Not only did he address this ("I’m aware this goes against a lot of what I’ve said in public. I have no good response to that."), his public posts about it were fairly measured after his first response (which was mostly a few negative tweets):
> I have the greatest respect for the talented engineers and developers at Oculus. It’s been a long time since I met a more dedicated and talented group of people. I understand this is purely a business deal, and I’d like to congratulate both Facebook and the Oculus owners. But this is where we part ways.
It's silly to expect consistency in people's reactions to everything -- I doubt you are "fair" with every reaction you have to things that affect you -- but, regardless, "I still strongly believe that Notch (and many others) took it too far" is an (ironically) excessive reaction to what actually happened.
I don't agree at all. Your quote concludes with an attempt to completely sever ties with Oculus. I do not believe this was in any way a measured or reasonable reaction at the time. The nature of the underlying action is not changed by the fact that it happened to be phrased in a relatively respectful way in that particular post.
While technically true, that again makes it sound dramatic for no apparent reason. Choosing to not work with a company because you're uninterested in being associated with what they do is not something beyond the pale, even if many others have no problem with that thing.
To take a topical example, did Jonathan Blow "completely sever ties" with Microsoft because he has The Witness on PS4 and not the Xbox One because Sony actually cared about indie developers at the time he was looking at consoles to develop on? I guess you could say that if you wanted some click bait (and I'm sure more than a few gaming blogs did), but don't pretend that it's somehow getting to the "nature of the underlying action".
To me, this feels like an action that was intended to stir controversy, but I will admit I could be wrong. You may see it differently.
As for Jonathan Blow, I'll refrain from commenting because I don't know anything about that situation.
Facebook buying Oculus was a two-billion dollar bet on virtual reality being the next big platform, and to have that bet pay off, Facebook has to play the long game, and let Oculus and the virtual reality market grow.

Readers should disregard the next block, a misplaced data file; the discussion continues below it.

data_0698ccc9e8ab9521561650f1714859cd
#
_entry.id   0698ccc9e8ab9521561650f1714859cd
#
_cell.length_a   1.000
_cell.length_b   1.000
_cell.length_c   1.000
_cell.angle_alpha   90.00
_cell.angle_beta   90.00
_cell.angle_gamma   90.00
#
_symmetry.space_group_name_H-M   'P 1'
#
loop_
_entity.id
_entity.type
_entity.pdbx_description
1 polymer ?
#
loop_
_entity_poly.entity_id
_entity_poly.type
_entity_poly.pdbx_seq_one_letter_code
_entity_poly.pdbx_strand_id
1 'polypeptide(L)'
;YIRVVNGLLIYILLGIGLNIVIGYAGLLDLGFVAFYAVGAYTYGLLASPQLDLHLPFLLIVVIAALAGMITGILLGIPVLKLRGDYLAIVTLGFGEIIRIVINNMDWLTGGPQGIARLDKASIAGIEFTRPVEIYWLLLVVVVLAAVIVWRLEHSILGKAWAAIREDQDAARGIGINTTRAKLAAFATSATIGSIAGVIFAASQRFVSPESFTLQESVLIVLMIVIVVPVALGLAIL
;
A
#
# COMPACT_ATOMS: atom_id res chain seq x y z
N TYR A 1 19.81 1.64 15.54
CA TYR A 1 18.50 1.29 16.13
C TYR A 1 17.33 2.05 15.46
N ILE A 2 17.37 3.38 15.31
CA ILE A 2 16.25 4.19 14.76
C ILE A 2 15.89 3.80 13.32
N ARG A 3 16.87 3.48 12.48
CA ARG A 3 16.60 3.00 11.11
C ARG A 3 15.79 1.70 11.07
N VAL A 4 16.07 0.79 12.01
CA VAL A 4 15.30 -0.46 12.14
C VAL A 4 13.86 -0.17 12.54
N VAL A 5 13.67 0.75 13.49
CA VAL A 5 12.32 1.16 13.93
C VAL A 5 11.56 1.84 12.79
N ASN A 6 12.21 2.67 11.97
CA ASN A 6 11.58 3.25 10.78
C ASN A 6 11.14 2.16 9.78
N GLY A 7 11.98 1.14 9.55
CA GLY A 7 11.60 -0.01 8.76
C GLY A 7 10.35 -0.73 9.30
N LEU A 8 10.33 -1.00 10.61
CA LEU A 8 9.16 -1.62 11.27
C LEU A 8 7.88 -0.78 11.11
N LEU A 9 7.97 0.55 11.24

Facebook isn't stupid or myopic enough to require a Facebook login to use Oculus products. It makes absolutely no sense when you consider the reasons that Facebook bought Oculus.
Many details might have been different in this alternate history: price, timeline, quality, bundled games, future games as funded by Oculus, and more.
Unfortunately I don't know if any of us really have the information necessary to make a truly correct comparison.
My excitement for and willingness to spend money on the Rift was greatly decreased by the Facebook acquisition. It is of course still quite possible that the Facebook acquisition was a good move that will benefit everyone.
They haven't even released a consumer product yet. It's awfully early to say that it's being handled either well or poorly.
If Gear VR is any indication, then the fear that Facebook is going to mess with things obnoxiously is unfounded. I don't think we'd have as polished a product as we'll get with the retail Oculus version had the Facebook deal not happened.
Also, I think the increasing pressure from HTC and Sony is showing pretty convincingly that Oculus would have been in a lot of trouble if they didn't receive solid financial backing from a larger partner like FB. The Vive has already pulled on ahead of the Rift in terms of offering a much more versatile tracking solution in the form of the Lighthouse stations. PlayStation VR is the sleeping giant in the room that nobody's really talking about.
Oculus is not going to be able to rest on their reputation for long and still win the VR game. VR is slowly becoming high stakes; it's not a harmless little Kickstarter campaign anymore.
If it's true that they're not making any money on the $600 CV1, then it seems to me that they desperately needed FB or a similar partner.
Ultimately, we're faced with a dilemma where the deeper we go into the Oculus + Facebook timeline, the further we move away from being able to predict what might have happened if Oculus had never been acquired. If FB does something to upset people (like requiring FB login), there might be a lot of outrage, but nobody will be able to say for certain that Oculus could have even remained competitive without FB. It won't be long before we reach a point where nobody will be able to competently know what we should be comparing FB-owned Oculus to in this hypothetical alternate timeline where Oculus was never bought.
The good news is that if Facebook does seriously muck things up there are great competitors who will gladly take your money instead. I just don't think there's any sense in condemning the Rift based on some hypothetical future wrongdoing from a company that has so far treated the platform quite well, especially taking into account the fact that we don't really know how well Oculus would have fared without the acquisition.
Regardless, I wasn't trying to ask why Notch sold. I meant to ask why it was not fair for Oculus to sell if it was fair for him to sell. Asking this question is fair game since Notch chose to make his condemnation of the acquisition exceptionally public.
It probably felt unfair to him because Oculus was kickstarted by gamers (like Notch), and Minecraft was self-funded.